My assistant and I got straight to work color correcting and enhancing the files and then pushing them through a program called "Genuine Fractals" to enlarge them to 12 inches on the short side. The color correction step was critical as the camera DID NOT have raw files and the color science of the early cameras was not as advanced as it is today. The files enlarged pretty well and we made our deadline. The images were rotating on their sticks in the morning. We filled a large trash can with reject prints and the edges of the keepers that had been cropped off. The clients were ecstatic and we were well paid.

My next experience with Fuji digital cameras was with the S2 camera which used the first in a long line of non-standard, Fuji sensors. It was basically a six megapixel camera (based on a Nikon N80 film camera) that had an interpolation scheme that yielded a (faux) 12 megapixel file and more dynamic range. The files worked well and looked good but the body was a bit of a melange and used two different battery types that were famous for alternating their untimely expirations. The most elegant of the Fuji clan of "professional" camera were the S5 cameras which finally used a single battery, did not corrupt CF cards with anywhere near the frequency of previous bodies, and which had the same, basic, good looking files. These cameras were the mainstream,  preferred portrait cameras for many. 

For the most part my experiences with the later Fuji cameras were very positive. I have fond memories of shooting golf courses and trash dumps while leaning out of helicopters with my Fujis. They were good imaging tools for the early days of digital imaging. You could have a career with several of them and a box of Nikon lenses.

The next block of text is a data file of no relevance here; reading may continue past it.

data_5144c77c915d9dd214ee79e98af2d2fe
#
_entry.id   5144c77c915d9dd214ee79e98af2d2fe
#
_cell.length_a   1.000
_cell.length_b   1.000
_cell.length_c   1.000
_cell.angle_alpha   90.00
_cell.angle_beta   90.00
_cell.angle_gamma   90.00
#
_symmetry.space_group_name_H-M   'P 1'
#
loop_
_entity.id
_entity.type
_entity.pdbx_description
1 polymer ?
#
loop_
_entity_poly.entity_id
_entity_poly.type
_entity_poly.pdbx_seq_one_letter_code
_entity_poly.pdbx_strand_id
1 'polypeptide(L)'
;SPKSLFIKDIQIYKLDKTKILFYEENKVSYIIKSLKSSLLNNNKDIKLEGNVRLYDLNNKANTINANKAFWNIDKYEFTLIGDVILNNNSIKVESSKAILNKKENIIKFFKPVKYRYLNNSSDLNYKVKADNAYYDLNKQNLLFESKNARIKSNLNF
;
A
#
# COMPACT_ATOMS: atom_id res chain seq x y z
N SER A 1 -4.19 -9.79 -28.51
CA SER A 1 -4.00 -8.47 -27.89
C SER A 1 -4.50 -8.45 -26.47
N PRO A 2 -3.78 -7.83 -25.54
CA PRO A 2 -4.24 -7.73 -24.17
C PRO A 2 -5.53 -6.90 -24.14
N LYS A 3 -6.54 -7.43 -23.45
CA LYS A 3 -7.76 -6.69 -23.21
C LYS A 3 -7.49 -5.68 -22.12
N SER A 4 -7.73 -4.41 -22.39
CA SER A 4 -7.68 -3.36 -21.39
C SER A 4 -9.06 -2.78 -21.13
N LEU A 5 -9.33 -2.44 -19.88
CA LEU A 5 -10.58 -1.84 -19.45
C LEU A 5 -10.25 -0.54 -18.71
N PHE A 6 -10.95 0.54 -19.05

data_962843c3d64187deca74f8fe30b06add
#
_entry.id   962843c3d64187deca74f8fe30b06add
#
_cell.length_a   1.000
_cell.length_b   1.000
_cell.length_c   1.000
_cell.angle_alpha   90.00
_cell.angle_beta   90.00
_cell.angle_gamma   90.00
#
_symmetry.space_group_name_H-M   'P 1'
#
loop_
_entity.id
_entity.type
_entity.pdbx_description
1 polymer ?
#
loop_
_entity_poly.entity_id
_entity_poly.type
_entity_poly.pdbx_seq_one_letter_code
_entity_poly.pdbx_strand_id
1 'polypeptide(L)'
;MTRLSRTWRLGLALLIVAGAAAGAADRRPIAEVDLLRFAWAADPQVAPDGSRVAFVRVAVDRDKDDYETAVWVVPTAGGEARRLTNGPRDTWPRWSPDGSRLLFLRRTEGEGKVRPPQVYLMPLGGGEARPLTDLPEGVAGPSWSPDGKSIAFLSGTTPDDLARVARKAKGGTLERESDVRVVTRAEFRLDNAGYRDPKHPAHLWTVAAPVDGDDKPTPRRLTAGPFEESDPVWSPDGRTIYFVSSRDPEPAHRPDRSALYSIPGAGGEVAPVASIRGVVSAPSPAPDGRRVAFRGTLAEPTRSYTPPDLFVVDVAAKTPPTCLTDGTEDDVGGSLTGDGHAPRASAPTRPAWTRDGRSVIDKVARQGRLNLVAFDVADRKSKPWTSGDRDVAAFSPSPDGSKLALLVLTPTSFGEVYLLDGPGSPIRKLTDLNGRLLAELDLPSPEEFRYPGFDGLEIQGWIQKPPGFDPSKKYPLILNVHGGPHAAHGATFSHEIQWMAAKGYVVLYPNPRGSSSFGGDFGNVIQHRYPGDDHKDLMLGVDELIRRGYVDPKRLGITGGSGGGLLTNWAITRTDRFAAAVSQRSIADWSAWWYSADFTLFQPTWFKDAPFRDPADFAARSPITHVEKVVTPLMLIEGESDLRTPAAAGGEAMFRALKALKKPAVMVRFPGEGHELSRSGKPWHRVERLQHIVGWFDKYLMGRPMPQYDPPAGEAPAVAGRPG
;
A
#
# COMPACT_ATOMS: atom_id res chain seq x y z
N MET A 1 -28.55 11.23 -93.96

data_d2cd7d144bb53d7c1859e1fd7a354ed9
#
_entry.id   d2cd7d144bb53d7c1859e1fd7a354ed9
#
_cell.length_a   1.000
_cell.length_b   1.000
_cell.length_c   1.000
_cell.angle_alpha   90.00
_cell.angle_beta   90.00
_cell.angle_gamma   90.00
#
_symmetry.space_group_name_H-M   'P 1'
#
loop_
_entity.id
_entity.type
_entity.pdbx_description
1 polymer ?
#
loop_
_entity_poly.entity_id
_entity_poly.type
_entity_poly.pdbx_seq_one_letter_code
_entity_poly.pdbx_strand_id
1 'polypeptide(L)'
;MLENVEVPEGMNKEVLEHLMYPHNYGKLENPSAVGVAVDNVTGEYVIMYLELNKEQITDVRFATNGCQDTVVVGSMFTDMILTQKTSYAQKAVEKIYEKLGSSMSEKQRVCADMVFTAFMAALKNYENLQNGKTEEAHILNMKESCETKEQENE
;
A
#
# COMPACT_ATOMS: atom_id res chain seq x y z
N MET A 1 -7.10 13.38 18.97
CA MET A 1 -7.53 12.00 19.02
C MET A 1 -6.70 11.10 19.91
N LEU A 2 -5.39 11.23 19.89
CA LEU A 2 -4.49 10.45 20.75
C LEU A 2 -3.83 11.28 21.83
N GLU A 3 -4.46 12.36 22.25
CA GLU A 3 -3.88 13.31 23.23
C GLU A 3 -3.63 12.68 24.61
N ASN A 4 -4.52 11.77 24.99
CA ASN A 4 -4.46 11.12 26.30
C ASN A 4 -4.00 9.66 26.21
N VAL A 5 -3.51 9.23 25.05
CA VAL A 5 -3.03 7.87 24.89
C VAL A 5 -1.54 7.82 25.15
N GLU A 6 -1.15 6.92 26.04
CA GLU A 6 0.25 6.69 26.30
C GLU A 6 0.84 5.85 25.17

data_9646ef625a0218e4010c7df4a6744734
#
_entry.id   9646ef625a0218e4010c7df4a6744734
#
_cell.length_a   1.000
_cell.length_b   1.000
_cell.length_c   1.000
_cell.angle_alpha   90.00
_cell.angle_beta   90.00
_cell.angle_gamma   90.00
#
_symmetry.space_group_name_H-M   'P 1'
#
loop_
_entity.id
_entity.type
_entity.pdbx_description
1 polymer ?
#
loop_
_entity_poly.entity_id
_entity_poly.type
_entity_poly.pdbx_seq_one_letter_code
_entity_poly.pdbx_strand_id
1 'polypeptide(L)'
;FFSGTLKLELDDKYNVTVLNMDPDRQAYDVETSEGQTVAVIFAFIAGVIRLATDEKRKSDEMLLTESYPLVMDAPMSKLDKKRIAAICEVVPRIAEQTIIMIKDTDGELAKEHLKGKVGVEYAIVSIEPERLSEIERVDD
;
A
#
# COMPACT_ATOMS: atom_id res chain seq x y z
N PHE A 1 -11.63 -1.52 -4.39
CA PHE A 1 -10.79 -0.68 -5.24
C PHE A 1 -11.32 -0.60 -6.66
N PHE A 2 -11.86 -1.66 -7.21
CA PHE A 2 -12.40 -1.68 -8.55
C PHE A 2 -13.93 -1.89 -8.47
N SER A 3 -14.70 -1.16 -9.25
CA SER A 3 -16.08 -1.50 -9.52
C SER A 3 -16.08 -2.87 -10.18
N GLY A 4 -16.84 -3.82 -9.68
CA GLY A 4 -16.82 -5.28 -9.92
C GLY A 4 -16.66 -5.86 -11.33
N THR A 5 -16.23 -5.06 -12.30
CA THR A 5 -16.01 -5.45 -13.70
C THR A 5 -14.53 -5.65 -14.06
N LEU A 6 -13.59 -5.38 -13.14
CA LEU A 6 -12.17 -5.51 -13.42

Which brings us up to about three years ago and the launch of the X Pro-1. As a long, long time Leica shooter I loved the idea of the X-Pro-1. It seemed that people in Fuji marketing and Fuji product design had conspired to create a camera that spoke to the hearts of M Leica users. I was enthralled and, when the call came, I rushed to my local dealer to try out the new camera and a few of the cool new lenses that were just surfacing. 

The first disappointment was when I pulled the camera to my eye, saw the blurry viewfinder and starting looking around to find a diopter adjustment. Which did not exist. Oh, you could (theoretically) order a screw on diopter and wait for it to arrive but that's never a good option. I tried to overlook this set back and pushed on to try to find things to love about the camera. But the focusing was as mushy as the uncorrected viewfinder. And the camera shut down a couple of times while I played with it. I handed it back to the clerk and resolved to press on with the (many) cameras I already had in inventory.